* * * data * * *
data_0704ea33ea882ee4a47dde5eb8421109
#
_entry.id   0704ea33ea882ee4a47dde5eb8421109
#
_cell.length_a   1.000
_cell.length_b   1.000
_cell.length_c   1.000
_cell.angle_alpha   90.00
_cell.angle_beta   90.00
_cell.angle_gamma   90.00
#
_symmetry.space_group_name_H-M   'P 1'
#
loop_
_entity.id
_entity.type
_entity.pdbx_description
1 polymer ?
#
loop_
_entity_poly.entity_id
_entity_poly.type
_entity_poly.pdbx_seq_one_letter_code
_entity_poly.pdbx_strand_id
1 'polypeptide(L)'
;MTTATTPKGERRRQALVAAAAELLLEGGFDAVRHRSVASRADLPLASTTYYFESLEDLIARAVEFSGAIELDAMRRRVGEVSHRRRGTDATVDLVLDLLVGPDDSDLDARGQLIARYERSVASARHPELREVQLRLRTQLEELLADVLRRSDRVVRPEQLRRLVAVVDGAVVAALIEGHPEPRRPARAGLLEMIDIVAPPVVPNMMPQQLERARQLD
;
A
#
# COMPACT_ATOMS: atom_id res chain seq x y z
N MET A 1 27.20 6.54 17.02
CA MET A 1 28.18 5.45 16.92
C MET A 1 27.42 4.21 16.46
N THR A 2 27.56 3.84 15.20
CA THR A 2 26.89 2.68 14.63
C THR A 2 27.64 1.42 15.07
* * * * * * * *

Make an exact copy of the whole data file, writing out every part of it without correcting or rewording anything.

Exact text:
data_0704ea33ea882ee4a47dde5eb8421109
#
_entry.id   0704ea33ea882ee4a47dde5eb8421109
#
_cell.length_a   1.000
_cell.length_b   1.000
_cell.length_c   1.000
_cell.angle_alpha   90.00
_cell.angle_beta   90.00
_cell.angle_gamma   90.00
#
_symmetry.space_group_name_H-M   'P 1'
#
loop_
_entity.id
_entity.type
_entity.pdbx_description
1 polymer ?
#
loop_
_entity_poly.entity_id
_entity_poly.type
_entity_poly.pdbx_seq_one_letter_code
_entity_poly.pdbx_strand_id
1 'polypeptide(L)'
;MTTATTPKGERRRQALVAAAAELLLEGGFDAVRHRSVASRADLPLASTTYYFESLEDLIARAVEFSGAIELDAMRRRVGEVSHRRRGTDATVDLVLDLLVGPDDSDLDARGQLIARYERSVASARHPELREVQLRLRTQLEELLADVLRRSDRVVRPEQLRRLVAVVDGAVVAALIEGHPEPRRPARAGLLEMIDIVAPPVVPNMMPQQLERARQLD
;
A
#
# COMPACT_ATOMS: atom_id res chain seq x y z
N MET A 1 27.20 6.54 17.02
CA MET A 1 28.18 5.45 16.92
C MET A 1 27.42 4.21 16.46
N THR A 2 27.56 3.84 15.20
CA THR A 2 26.89 2.68 14.63
C THR A 2 27.64 1.42 15.07